For a long time I have used Cisco VPN client on my Windows 7 computers. I use it to provide IPSec VPN tunnels to Cisco ASA firewalls and it works well enough for me to not resort to ShrewSoft.
I wasted about an hour trying to work out why my VPN session would establish but not decrypt any packets. Sending encrypted packets was fine, but I got nothing back. It didn’t matter which ASA I was connecting to, so I figured this was a client issue.
Long story short – the Cisco VPN client will do this if you have more than one IP address assigned to your local LAN interface. I had added a second to configure an access point earlier in the week, and left it in place without considering it could affect the VPN client. After removing this second IP address, the session traffic traversed the tunnel as normal.
I just spent a couple of hours happily deploying VMware vShield Zones, less happily pouring over the manuals, and then unhappily thinking I’d wasted my time.
I think our ESX platform is fairly typical. We have multiple ESX servers, running guest VM’s for multiple customers (or departments), many of which are tagged to isolated vLans, and most of which ultimately communicate to the outside world via our firewall clusters. To achieve security in this scenario means understanding your vlans, dropping the right vNic on the right VM, and managing a typical firewall appliance (Cisco in my environment).
VMware vShield Zones have been introduced (actually bought from Blue Lane Technologies) supposedly to simplify the network security by implementing a firewall within your ESX farm. Sounds cool, right? It would be too, if it was done right.
I won’t go into the detail of how it works, and how to configure it, as you can read up on that by following the links on Rodos‘ blog.
There are loads of gotchas, and strange concepts at first, but they’re all well documented in the manual. The install process was flawless too, so what’s not to like?
- It requires a vShield agent VM per vSwitch with a physical NIC attached. That means lots of additional VM’s for us.
- It does not offer anywhere near enough reporting detail. No real time bandwidth monitors, just per hour statistics.
- It does not offer any bandwidth controls like rate limiting or QoS.
- But mostly IT DOES NOT SIMPLIFY ANYTHING.
On the contrary, as I doubt anybody will be throwing out their perimeter firewalls just yet, vShield adds a further layer to manage. Perhaps I’m missing something.
I found this fairly technical article addressing the exciting potential of Infrastructure 2.0 (anyone? no? first I’d heard about it too.)
It does look like a big change is on the way, and I for one can’t wait. If you are providing Platform as a Service (PaaS) or Infrastructure as a Service (IaaS) solutions, this article gives much food for thought.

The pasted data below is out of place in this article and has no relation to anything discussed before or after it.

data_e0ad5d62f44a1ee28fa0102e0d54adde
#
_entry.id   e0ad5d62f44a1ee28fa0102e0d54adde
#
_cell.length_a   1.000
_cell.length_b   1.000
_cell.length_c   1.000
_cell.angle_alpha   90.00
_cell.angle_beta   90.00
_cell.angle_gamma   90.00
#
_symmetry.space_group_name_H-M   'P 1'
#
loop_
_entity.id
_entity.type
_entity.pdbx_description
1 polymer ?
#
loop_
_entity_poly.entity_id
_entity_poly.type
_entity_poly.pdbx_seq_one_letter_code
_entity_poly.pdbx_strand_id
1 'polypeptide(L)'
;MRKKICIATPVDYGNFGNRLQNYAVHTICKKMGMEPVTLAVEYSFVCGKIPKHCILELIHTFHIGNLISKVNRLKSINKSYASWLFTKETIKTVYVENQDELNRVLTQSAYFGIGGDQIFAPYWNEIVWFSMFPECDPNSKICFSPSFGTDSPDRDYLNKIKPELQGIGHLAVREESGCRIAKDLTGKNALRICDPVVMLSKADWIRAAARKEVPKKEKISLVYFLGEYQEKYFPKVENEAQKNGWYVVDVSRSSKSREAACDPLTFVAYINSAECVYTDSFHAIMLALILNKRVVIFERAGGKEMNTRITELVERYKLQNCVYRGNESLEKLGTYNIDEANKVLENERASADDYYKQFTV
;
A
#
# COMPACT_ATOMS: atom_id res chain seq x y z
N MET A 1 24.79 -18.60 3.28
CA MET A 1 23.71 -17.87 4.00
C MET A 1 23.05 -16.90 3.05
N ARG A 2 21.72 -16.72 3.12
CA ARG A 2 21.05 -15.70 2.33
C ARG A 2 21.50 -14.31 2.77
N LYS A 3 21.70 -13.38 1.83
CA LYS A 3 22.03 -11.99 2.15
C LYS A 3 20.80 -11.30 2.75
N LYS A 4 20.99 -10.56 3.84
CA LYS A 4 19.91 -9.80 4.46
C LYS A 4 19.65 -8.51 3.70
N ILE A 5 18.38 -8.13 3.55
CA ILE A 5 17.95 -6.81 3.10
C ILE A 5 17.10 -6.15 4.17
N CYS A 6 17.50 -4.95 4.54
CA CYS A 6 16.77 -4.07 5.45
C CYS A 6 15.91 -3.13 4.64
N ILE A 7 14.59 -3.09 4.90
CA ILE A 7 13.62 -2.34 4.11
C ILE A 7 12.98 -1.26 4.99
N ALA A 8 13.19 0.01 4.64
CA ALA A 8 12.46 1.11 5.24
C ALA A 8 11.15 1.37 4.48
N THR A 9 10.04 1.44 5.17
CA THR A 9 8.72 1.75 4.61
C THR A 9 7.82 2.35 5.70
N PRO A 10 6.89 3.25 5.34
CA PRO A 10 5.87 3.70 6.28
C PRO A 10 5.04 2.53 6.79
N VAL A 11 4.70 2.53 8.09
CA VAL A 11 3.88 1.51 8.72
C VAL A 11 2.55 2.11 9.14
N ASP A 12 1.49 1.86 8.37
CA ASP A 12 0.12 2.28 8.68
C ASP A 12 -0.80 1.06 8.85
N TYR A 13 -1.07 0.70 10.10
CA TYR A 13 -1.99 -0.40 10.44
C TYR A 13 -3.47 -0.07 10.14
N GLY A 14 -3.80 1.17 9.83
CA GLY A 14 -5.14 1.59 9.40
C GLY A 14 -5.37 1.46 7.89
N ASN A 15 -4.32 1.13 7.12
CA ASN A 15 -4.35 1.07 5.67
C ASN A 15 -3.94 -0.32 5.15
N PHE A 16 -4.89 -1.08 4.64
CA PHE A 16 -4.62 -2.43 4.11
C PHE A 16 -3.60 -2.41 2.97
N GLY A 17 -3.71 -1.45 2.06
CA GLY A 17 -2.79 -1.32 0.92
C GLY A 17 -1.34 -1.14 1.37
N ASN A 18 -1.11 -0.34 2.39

This was originally posted by Gregory Ness over at seekingalpha.com, but I found it on another blog, so to give credit, that’s the one I’m linking to 🙂
Here’s an excerpt:
“Dynamic infrastructure will unleash new potentials in the network, from connectivity intelligence (dynamic links and reporting between networks, endpoints and applications) to the rise of IT automation on a scale that few have anticipated. It will unleash new consolidation potentials for virtualized data centres and various forms of cloud computing. It will enable networks to ultimately keep up with increasing change velocities and complexity without a concomitant rise in network management expenses and manual labour risks.
Further down the road there will be even more capabilities emerging from Infrastructure 2.0 as virtualization and cloud payoffs put more pressure on brittle Infrastructure 1.0 networks. The evolution of cloud (James Urquhart calls it a maturity model in his recent CNET piece) will drive new demands on the network for automation.
Cisco is looking to address end-to-end IT automation and virtualization with a combination of partner technologies from the likes of VMware (VMW), and our own successes in the Catalyst and Nexus lines (e.g. the Nexus 1000v). Stay tuned on that front for some eye raising announcements.
– James Urquhart, Cisco, December 7, 2008
Without dynamic infrastructure enabled by automation, the payoff of virtualization and cloud initiatives will be muted in the same way that static security muted the virtualization payoff into a multitude of hypervisor VLANs. Think static pools of dynamic processing power that will eventually be consolidated into ever larger pools, enabling greater consolidation, greater efficiency and bigger payoffs free of the churn and risk of on-going manual intervention. This is the vision of Infrastructure 2.0.”